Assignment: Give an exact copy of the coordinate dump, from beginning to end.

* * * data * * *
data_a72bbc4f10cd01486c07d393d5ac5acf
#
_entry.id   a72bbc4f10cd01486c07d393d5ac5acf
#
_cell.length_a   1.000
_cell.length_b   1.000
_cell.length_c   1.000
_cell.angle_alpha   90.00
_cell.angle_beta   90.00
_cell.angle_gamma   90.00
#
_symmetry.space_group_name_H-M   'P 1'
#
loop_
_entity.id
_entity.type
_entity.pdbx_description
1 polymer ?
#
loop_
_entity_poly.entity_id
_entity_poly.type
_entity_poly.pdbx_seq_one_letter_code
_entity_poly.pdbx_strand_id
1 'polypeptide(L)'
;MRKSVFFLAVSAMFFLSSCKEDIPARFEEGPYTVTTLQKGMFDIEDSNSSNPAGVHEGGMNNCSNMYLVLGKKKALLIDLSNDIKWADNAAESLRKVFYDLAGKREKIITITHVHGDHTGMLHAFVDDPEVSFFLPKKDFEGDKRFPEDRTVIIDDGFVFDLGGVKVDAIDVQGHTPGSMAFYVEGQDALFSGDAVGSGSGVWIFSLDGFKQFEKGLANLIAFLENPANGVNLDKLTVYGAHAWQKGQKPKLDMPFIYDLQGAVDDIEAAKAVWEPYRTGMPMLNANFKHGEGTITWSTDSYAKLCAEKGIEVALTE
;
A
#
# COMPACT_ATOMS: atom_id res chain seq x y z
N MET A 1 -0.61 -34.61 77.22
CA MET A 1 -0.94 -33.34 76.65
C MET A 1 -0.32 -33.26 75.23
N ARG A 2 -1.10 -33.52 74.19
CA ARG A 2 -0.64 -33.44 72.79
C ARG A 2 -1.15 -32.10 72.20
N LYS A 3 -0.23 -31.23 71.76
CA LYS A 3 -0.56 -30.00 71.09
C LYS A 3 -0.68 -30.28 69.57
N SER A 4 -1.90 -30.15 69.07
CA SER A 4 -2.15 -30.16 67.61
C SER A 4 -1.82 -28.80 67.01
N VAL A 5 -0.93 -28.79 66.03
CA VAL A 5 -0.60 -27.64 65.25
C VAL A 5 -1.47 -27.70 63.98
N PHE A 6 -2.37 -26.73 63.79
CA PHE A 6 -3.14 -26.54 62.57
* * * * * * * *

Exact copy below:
data_a72bbc4f10cd01486c07d393d5ac5acf
#
_entry.id   a72bbc4f10cd01486c07d393d5ac5acf
#
_cell.length_a   1.000
_cell.length_b   1.000
_cell.length_c   1.000
_cell.angle_alpha   90.00
_cell.angle_beta   90.00
_cell.angle_gamma   90.00
#
_symmetry.space_group_name_H-M   'P 1'
#
loop_
_entity.id
_entity.type
_entity.pdbx_description
1 polymer ?
#
loop_
_entity_poly.entity_id
_entity_poly.type
_entity_poly.pdbx_seq_one_letter_code
_entity_poly.pdbx_strand_id
1 'polypeptide(L)'
;MRKSVFFLAVSAMFFLSSCKEDIPARFEEGPYTVTTLQKGMFDIEDSNSSNPAGVHEGGMNNCSNMYLVLGKKKALLIDLSNDIKWADNAAESLRKVFYDLAGKREKIITITHVHGDHTGMLHAFVDDPEVSFFLPKKDFEGDKRFPEDRTVIIDDGFVFDLGGVKVDAIDVQGHTPGSMAFYVEGQDALFSGDAVGSGSGVWIFSLDGFKQFEKGLANLIAFLENPANGVNLDKLTVYGAHAWQKGQKPKLDMPFIYDLQGAVDDIEAAKAVWEPYRTGMPMLNANFKHGEGTITWSTDSYAKLCAEKGIEVALTE
;
A
#
# COMPACT_ATOMS: atom_id res chain seq x y z
N MET A 1 -0.61 -34.61 77.22
CA MET A 1 -0.94 -33.34 76.65
C MET A 1 -0.32 -33.26 75.23
N ARG A 2 -1.10 -33.52 74.19
CA ARG A 2 -0.64 -33.44 72.79
C ARG A 2 -1.15 -32.10 72.20
N LYS A 3 -0.23 -31.23 71.76
CA LYS A 3 -0.56 -30.00 71.09
C LYS A 3 -0.68 -30.28 69.57
N SER A 4 -1.90 -30.15 69.07
CA SER A 4 -2.15 -30.16 67.61
C SER A 4 -1.82 -28.80 67.01
N VAL A 5 -0.93 -28.79 66.03
CA VAL A 5 -0.60 -27.64 65.25
C VAL A 5 -1.47 -27.70 63.98
N PHE A 6 -2.37 -26.73 63.79
CA PHE A 6 -3.14 -26.54 62.57